What makes me qualified to teach Presentation Skills?
When my son was born, I had taken a break from acting for about a year and was working almost entirely with very novice actors, business people and educators on voice and presentation skills. For the first time in my life I was not immersed in the world of the actor and had very little contact with that community. At that time my brother-in-law was performing in a show so I went to see the show to support him (and because it was a great excuse to do one of the things I enjoy most). The show was an exceptional piece (which isn’t always the case) but mostly I was struck by the elegance, the power, the stature and ease of the actors. Having spent time away from this world, I had forgotten how the years and years of training added up to create master communicators as well as actors. These particular actors all had master’s degrees from very fine internationally recognized institutions as well as long lists of professional experience with some of the finest theatre companies in the country. It is no surprise that so many actors go on to be Public Speakers, Leaders of Organizations and Politicians. One of my students once told me that Ronald Reagan had been quoted as saying he didn’t know how any politician could succeed without training as an actor.
Now Actor training is always a bit of a mystery to the general public. What happens between those closed doors and why would it help me? I spent my childhood in three different places outside the home, one was in acting classes (my love) and the other was at political rally’s (my father’s choice) and the final was at church (my mother’s choice) and I think that it was in these three arenas that I was able to develop and assess different modes of communicating with people. In the arena of politics and church there was very definitely some politicians who were great communicators and some who were very poor. On the other hand, almost every actor was an extremely strong communicator and that made perfect sense to me. In the case of politicians so much of their training and interest could lie in other areas and although the ministers might have loved the liturgy and had a great spiritual connection their technical skills might not have been developed.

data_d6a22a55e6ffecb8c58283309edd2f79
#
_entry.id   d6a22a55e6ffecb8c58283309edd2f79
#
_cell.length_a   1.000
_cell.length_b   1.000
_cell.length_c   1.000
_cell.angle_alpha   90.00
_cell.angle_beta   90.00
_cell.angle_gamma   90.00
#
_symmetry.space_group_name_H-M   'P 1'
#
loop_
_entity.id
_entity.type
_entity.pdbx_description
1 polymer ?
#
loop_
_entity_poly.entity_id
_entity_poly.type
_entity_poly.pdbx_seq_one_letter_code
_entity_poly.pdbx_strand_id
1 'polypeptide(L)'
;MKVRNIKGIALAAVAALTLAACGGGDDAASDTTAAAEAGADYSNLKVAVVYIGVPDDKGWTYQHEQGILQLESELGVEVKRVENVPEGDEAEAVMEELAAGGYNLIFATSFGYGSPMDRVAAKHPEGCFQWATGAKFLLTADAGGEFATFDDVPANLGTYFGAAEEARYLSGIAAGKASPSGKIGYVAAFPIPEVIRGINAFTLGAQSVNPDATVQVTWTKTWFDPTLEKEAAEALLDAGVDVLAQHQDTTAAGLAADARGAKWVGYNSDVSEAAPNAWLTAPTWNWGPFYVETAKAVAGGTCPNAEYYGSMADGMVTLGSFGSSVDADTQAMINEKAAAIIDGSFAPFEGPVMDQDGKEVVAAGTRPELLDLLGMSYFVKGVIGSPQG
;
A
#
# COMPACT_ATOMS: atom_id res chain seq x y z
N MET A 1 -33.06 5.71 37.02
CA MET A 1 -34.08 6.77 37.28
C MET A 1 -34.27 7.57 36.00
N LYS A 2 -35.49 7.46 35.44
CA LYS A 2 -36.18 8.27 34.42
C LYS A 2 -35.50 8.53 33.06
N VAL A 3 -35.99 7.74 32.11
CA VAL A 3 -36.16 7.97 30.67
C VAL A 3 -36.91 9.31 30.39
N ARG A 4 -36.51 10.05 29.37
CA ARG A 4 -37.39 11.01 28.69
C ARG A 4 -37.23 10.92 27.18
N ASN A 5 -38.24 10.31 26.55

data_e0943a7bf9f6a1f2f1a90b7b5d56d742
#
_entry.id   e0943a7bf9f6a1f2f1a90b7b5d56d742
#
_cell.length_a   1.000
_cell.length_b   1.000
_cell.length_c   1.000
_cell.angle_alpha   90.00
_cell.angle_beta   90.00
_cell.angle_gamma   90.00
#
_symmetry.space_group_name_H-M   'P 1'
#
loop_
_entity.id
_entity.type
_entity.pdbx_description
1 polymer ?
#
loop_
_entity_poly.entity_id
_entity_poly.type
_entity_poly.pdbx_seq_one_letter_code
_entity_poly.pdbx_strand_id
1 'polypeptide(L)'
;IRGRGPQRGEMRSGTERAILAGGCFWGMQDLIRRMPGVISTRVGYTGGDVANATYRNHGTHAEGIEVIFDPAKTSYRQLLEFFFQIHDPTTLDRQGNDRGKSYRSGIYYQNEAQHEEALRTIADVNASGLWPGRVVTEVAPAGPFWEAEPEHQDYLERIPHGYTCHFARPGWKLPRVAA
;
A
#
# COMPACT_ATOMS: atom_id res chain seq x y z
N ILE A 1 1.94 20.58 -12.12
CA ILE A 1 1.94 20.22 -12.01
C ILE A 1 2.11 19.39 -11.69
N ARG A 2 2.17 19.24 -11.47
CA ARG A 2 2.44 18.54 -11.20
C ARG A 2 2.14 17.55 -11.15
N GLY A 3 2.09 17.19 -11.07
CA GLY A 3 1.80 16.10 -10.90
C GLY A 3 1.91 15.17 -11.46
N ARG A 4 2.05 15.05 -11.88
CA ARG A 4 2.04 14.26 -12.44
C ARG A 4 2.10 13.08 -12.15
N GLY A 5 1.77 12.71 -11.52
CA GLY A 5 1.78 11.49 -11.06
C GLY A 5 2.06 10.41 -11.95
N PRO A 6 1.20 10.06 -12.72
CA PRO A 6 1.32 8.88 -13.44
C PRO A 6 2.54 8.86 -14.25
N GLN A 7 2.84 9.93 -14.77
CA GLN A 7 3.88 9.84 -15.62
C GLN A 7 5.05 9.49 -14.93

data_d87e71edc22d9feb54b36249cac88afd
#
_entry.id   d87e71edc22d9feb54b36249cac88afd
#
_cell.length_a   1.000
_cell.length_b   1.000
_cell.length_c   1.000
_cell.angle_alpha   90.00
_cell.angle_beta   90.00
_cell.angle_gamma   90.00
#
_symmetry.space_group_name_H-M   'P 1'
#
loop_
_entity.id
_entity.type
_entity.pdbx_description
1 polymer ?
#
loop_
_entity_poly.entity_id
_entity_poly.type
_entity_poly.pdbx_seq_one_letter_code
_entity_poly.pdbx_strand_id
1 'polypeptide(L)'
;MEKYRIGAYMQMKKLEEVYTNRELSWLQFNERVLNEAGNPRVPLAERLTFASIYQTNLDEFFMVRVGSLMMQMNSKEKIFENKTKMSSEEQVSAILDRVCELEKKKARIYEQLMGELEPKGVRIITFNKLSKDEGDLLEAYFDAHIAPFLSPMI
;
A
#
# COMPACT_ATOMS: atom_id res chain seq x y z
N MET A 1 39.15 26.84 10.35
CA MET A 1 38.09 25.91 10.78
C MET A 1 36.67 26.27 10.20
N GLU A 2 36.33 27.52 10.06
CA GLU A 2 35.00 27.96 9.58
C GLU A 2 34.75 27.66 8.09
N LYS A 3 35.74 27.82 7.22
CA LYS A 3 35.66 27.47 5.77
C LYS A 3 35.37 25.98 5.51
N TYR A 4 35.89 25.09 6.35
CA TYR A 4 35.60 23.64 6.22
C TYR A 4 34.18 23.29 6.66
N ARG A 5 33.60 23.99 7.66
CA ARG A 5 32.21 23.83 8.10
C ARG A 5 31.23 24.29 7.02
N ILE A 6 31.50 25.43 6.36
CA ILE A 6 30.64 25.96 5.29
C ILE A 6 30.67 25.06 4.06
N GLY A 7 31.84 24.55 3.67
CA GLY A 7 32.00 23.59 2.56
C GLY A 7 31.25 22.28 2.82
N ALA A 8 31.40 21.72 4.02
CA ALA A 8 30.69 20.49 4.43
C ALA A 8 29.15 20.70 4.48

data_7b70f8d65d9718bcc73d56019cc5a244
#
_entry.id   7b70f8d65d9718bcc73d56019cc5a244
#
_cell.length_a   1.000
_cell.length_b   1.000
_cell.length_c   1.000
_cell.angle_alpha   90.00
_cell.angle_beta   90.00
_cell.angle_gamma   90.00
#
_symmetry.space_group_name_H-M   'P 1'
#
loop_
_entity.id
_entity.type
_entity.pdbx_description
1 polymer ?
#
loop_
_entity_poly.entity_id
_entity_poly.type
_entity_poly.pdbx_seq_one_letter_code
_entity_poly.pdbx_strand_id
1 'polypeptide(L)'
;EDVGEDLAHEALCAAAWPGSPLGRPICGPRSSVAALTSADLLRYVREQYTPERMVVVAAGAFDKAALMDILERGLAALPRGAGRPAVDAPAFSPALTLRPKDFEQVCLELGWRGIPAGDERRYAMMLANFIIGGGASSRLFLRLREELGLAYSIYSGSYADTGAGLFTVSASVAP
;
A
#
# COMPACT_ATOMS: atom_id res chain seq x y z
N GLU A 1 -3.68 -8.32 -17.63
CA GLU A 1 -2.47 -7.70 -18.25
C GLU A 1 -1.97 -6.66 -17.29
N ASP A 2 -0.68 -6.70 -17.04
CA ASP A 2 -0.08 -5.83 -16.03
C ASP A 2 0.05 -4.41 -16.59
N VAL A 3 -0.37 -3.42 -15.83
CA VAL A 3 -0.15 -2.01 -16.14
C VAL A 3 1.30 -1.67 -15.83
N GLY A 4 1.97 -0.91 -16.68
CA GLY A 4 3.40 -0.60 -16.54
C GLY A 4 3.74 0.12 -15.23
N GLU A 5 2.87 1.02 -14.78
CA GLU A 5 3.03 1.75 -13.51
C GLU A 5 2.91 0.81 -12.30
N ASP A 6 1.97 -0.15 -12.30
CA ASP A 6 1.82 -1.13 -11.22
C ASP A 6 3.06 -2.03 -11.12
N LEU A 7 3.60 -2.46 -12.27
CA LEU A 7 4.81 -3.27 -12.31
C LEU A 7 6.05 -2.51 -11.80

So I ask the question again, “What does actor training look like?” Contrary to what other people might believe, actor training looks at some very simple concepts in a very complex, deep, and layered way. It asks how can a person:
1) comfortably be in their body as other people watch them, without any of the physical ticks or patterning that may have developed throughout one’s life?
2) move in a way that expresses their thoughts fully, making use of their entire body?
3) speak fully from a point of deep connection to their soul and move another human being with their sound?
4) listen fully and respond instinctively and honestly?
5) Weave and create an intricate and vibrant story from their imagination?
The means by which these goals are attained are varied and creative but underneath them all is the development of the person to overcome those negative thoughts that might shut him/her down; stop them from expressing fully. Actor training is never ending, it begins at the moment one is born, learning from watching others, and continues every time an actor steps both onstage and offstage. I believe it is the same for every good presenter. Life is the teacher and we learn when we have the confidence to step bravely forward and present ourselves and our stories to an empty room or an audience of 500.